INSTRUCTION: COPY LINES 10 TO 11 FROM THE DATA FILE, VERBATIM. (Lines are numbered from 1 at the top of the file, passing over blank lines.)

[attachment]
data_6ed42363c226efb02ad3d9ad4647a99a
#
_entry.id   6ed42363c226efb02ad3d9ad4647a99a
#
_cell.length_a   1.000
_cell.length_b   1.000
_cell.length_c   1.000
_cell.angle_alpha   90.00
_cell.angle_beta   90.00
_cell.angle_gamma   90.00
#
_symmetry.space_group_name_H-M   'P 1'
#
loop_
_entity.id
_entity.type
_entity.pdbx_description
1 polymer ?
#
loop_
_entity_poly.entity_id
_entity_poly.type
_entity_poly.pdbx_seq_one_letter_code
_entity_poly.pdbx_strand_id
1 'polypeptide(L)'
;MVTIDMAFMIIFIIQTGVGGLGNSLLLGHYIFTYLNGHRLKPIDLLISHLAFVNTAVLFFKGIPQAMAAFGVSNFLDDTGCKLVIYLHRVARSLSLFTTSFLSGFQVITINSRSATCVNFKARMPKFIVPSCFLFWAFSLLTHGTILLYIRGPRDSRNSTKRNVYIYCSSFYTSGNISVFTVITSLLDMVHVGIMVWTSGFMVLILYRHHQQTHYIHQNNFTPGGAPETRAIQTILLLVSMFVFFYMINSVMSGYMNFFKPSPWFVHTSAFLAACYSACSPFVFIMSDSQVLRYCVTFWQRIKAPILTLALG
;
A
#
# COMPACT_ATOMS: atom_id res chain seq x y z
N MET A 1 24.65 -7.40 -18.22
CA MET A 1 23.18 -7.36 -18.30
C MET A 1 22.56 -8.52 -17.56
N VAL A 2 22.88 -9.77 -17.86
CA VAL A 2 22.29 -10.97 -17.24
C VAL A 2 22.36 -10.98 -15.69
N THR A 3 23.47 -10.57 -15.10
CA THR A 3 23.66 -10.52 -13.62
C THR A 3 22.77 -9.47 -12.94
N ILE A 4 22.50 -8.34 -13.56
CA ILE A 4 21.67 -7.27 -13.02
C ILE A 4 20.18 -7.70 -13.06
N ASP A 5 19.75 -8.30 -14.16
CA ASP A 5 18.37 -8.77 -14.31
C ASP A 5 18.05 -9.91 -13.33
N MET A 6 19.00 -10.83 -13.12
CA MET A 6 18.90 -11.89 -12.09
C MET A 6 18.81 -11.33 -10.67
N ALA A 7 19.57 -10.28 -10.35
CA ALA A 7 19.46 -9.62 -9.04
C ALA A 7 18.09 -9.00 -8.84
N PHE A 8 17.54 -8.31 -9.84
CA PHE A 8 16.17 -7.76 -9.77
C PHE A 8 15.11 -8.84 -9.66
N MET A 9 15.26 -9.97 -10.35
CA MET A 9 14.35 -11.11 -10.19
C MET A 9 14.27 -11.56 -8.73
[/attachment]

_cell.angle_gamma   90.00
#